posted by James LaRue on Mon 14th Jun 2004 06:35 UTC
IconRecently, I got my hands on version 0.2 of Cobind, a Linux lite desktop, based on Red Hat/Fedora Core 1, from a software company in Pittsburgh. Not yet in general release, Cobind is a one disc wonder.

I tested Cobind 0.2 on what I can only describe as a leftover machine: a Gateway PII, 128 megs RAM, 10 gig hard drive, 3.5 1.44 mg floppy, Ethernet 10 Base TX, and an EV700 Gateway Monitor. It also has a CS4235 sound card, although I never did get it to work. That problem notwithstanding, it was this underpowered machine that convinced me Cobind has a future; it not only worked on this machine, it worked very well.

Every distribution has an intended audience. At present, most Linux distributions are targeted at the geeknoscenti. Cobind is different.

The target user of Cobind is the Linux newcomer, particularly one moving away from Windows. This is a computer user of some sophistication, but not looking to make a career of using a new operating system.

He or she owns, at home, a Windows-based machine that no longer has enough horsepower to run the latest applications. He or she is very, very tired of Microsoft viruses.

Because this target user audience is hoping to get one more cycle of use from an older computer, we can assume that no one wants to spend any more money than necessary. Cobind goes for just $10 (plus shipping).

In addition to home use, Cobind 0.2 is also appropriate for lighter business use. I'll get to just what's in the package below.

Cobind has another wrinkle. Dave Watson, CEO of the company, explained in a previous interview that the design concept of Cobind Desktop is based on the excellent "Paradox of Choice," by Swarthmore professor Barry Schwartz.

Schwartz writes of a trip to the grocery store, "In the pharmaceutical aisles, I found 61 varieties of suntan oil and sunblock, and 80 different pain relievers aspirin, acetaminophen, ibuprofen; 350 milligrams or 500 milligrams; caplets, capsules, and tablets; coated or uncoated. There were 40 options for toothpaste, 150 lipsticks, 75 eyeliners, and 90 colors of nail polish from one brand alone."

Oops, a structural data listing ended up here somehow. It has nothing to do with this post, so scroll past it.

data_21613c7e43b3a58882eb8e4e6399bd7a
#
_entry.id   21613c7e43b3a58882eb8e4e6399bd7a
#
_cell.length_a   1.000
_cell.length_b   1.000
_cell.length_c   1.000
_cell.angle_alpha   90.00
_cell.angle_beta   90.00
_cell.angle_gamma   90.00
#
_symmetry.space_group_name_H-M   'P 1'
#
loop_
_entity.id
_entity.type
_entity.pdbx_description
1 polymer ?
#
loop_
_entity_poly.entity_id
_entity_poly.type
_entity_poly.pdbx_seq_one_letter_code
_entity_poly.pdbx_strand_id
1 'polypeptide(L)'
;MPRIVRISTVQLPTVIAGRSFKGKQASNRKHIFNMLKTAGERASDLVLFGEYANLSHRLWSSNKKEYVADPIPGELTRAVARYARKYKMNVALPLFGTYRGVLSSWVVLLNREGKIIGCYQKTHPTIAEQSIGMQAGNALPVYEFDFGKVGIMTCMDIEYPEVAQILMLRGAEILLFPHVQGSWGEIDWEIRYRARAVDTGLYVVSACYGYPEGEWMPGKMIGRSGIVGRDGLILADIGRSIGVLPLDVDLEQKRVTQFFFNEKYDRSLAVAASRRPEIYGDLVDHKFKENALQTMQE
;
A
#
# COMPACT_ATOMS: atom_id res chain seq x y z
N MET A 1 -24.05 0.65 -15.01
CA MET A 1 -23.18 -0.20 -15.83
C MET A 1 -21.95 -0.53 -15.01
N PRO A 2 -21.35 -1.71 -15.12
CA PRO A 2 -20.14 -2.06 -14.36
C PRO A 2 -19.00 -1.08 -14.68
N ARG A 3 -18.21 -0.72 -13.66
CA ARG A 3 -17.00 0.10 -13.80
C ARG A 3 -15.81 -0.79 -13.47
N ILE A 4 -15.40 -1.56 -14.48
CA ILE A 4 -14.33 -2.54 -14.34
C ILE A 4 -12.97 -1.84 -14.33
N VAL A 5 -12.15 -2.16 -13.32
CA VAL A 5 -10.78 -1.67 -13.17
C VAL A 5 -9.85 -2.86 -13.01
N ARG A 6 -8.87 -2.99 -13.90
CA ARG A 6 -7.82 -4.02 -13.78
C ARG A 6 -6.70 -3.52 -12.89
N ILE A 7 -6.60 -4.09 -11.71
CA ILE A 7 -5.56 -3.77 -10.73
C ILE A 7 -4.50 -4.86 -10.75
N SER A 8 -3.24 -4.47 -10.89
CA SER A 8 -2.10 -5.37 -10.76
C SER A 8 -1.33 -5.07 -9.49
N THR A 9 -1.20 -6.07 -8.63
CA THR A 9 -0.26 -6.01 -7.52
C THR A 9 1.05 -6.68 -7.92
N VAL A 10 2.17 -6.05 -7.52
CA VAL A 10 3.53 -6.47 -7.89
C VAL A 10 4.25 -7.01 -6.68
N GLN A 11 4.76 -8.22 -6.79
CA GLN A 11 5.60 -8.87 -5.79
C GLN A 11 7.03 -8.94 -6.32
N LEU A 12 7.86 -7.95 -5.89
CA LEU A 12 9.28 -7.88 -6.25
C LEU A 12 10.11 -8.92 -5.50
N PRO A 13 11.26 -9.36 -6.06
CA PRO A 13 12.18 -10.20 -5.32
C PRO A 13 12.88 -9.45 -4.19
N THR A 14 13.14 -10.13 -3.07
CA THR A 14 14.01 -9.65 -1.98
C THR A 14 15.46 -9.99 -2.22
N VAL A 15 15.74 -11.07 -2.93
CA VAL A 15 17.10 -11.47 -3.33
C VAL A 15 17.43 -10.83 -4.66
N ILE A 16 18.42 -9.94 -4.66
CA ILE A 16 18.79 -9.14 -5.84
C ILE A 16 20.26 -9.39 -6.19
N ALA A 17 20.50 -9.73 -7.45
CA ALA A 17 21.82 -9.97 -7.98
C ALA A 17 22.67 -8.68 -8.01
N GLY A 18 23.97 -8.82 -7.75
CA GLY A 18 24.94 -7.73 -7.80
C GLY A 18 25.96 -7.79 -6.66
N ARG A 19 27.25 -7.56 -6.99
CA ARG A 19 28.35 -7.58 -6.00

"Unlike supermarket products, those in the electronics store don't get used up so fast. If we make a mistake, we either have to live with it or return it and go through the difficult choice process all over again. Also, we really can't rely on habit to simplify our decision, because we don't buy stereo systems every couple of weeks and because technology changes so rapidly that chances are our last model won't exist when we go out to replace it. At these prices, choices begin to have serious consequences."

Cobind is based on the notion that Linux -- a reflected in most of today's distributions -- just doesn't have to be so ridiculously wasteful of your brain's CPU cycles.

What I like

There are many things I like about Cobind.

First among them is the window manager. XFce 4 has a crispness and elegance that reminds me of the Macintosh's OS X. XFce's most visible element is the panel, which does resemble the OS X dock. It isn't identical, however. For instance, adding and removing things isn't just a matter of dragging an icon on and off. You have to right-click, then interpret the options. Generally, that's not too hard. The panel can be hidden, or dragged around the screen.

XFce is clearly snappier than Gnome or KDE. It uses fewer system resources. More to the point, XFce is what you get -- there are no other choices.

Whether you are a Windows, a Mac, or a Linux user accustomed to Gnome or KDE, you'll find that XFce is perfectly obvious.

It took about 40 minutes to run through the installation process on my older machine. (A new HP got it up and running in 10.) The installation program in 0.1 and 0.2 is a non-graphical version of anaconda. (I believe this will be changed in the final version.) I counted the installation steps.There are about 13 prompts, depending upon some branching choices. The questions revolve around the typical Fedora/Red Hat choices for language, keyboard layout, partitioning, time zone, and network connection. Frankly, this could be whittled further. But it's perhaps more important to note what Cobind doesn't ask:

* It doesn't ask you to switch CDs. There's only one.
* It doesn't ask you what packages you want. You get what you get.

Table of contents
  1. "Cobind, Page 1/2"
  2. "Cobind, Page 2/2"
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